A new infant formula plant near Gore has five times as many farmers trying to sign up than it needs.
The $240 million Mataura Valley Milk company plant is being built in Southland and is on track to be up and running by August next year.
State-owned China Animal Husbandry Group has a 72 percent share in the business and farmers own a 20 percent stake in the company.
The plant will process about 500,000 litres of whole milk a day and expects to turn out 30,000 tonnes of infant formula a year.
General manager Bernard May said farmers in the region were keen to supply the new company.
"We probably got four or five times the amount of interest than what we can actually offer [in terms of] contracts and shareholder supply.
"There's been a lot of interest, particularly the fact they're supplying milk into a nurtitional dedicated infant formula business, versus into a typical commodity dairy plant."
The farmers putting their hand up have current contracts with other dairy companies.
"They're either supplying Fonterra, Open Country or other suppliers in the region ...
"We only need in the vicinity of 25 to 30 farmers, and that's why we've got a lot more interest than what we have places for people to invest."
There's no figure for what farmers could be paid, but Mr May said it's in line with other nutritional companies.
"We're able to pay a superior payment for that milk, so we're currently working with our suppliers and various experts to come up with the right formula for our farmers.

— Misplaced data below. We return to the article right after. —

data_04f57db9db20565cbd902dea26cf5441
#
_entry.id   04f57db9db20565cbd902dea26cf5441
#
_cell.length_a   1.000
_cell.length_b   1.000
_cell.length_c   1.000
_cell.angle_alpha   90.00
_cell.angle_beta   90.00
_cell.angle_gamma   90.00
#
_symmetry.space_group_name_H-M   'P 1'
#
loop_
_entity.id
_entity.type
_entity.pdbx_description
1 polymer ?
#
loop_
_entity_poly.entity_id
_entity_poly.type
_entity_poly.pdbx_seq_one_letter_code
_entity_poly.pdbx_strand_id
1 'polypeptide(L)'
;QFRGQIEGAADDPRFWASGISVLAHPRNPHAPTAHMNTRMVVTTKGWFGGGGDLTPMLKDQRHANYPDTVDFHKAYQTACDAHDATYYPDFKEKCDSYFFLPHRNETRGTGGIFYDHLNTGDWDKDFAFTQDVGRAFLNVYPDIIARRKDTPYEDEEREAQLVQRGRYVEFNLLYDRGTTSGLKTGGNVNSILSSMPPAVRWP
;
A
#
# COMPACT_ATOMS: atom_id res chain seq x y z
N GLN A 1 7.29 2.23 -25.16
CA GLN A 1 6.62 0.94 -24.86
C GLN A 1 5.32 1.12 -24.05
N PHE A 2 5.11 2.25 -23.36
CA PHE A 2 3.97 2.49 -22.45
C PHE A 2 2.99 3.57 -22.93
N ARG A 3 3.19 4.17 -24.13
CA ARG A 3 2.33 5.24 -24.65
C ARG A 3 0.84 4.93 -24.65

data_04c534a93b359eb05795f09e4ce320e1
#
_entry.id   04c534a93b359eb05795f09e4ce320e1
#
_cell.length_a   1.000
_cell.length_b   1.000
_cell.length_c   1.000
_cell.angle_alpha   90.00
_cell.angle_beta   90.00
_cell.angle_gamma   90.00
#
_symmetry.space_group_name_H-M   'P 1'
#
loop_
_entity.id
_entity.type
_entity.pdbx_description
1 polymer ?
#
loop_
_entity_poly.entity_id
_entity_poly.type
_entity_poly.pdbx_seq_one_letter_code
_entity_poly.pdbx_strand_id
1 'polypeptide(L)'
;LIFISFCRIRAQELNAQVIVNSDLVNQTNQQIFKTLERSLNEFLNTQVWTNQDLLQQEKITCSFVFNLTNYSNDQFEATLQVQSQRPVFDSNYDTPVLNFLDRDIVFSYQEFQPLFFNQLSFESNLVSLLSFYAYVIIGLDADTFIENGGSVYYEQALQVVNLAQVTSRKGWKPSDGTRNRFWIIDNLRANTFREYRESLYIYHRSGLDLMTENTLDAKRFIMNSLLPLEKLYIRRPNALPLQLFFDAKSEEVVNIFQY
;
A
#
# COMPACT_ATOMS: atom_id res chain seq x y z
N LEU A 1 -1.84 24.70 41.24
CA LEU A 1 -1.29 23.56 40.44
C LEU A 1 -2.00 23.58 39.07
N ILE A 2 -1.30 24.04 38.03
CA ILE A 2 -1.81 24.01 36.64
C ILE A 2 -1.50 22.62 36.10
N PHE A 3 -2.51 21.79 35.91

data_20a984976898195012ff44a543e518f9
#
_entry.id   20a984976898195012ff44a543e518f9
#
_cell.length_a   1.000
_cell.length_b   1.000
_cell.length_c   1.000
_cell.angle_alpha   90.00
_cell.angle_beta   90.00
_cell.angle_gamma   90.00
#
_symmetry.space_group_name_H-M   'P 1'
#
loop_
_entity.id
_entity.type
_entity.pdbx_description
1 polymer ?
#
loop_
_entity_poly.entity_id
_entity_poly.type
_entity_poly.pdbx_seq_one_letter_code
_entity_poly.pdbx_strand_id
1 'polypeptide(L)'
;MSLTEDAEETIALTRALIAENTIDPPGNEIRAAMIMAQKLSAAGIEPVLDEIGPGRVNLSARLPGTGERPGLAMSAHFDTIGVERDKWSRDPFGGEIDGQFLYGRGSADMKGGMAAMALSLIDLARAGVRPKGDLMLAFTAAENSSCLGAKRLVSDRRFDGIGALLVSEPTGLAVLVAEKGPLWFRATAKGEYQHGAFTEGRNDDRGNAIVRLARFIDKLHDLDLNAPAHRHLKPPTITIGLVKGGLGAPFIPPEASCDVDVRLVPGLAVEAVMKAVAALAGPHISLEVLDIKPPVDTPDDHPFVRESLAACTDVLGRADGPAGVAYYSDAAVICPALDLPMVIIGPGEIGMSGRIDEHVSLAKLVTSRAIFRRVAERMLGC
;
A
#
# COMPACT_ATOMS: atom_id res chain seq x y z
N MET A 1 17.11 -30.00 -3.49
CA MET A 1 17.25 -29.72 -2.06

"It's likely to be a guaranteed milk price with a premuim and a range of incentives that will incentivise the farmer to produce the right quantity of milk to us and also to provide milk year round."
He said a supplier handbook will include some fairly stringent requirements and this will help define who makes the grade as a Mataura Valley Milk supplier/shareholder.
At the moment about 160 workers are on site building the plant, and this will peak in the next few months to between 320 and 350 people.
Mr May said he is aware of some issues in the community because the size of the project is straining resources such as tradespeople and accommodation.
"It has been a struggle to everyone and get all those tradies accommodated within the region... Clearly we're working with everyone in the community, we've actually had very good support from the community.
"We've been careful to make sure when we tender jobs the tradie is actually able to do the work in the time frame and not over-commit to other commitments they have in the region."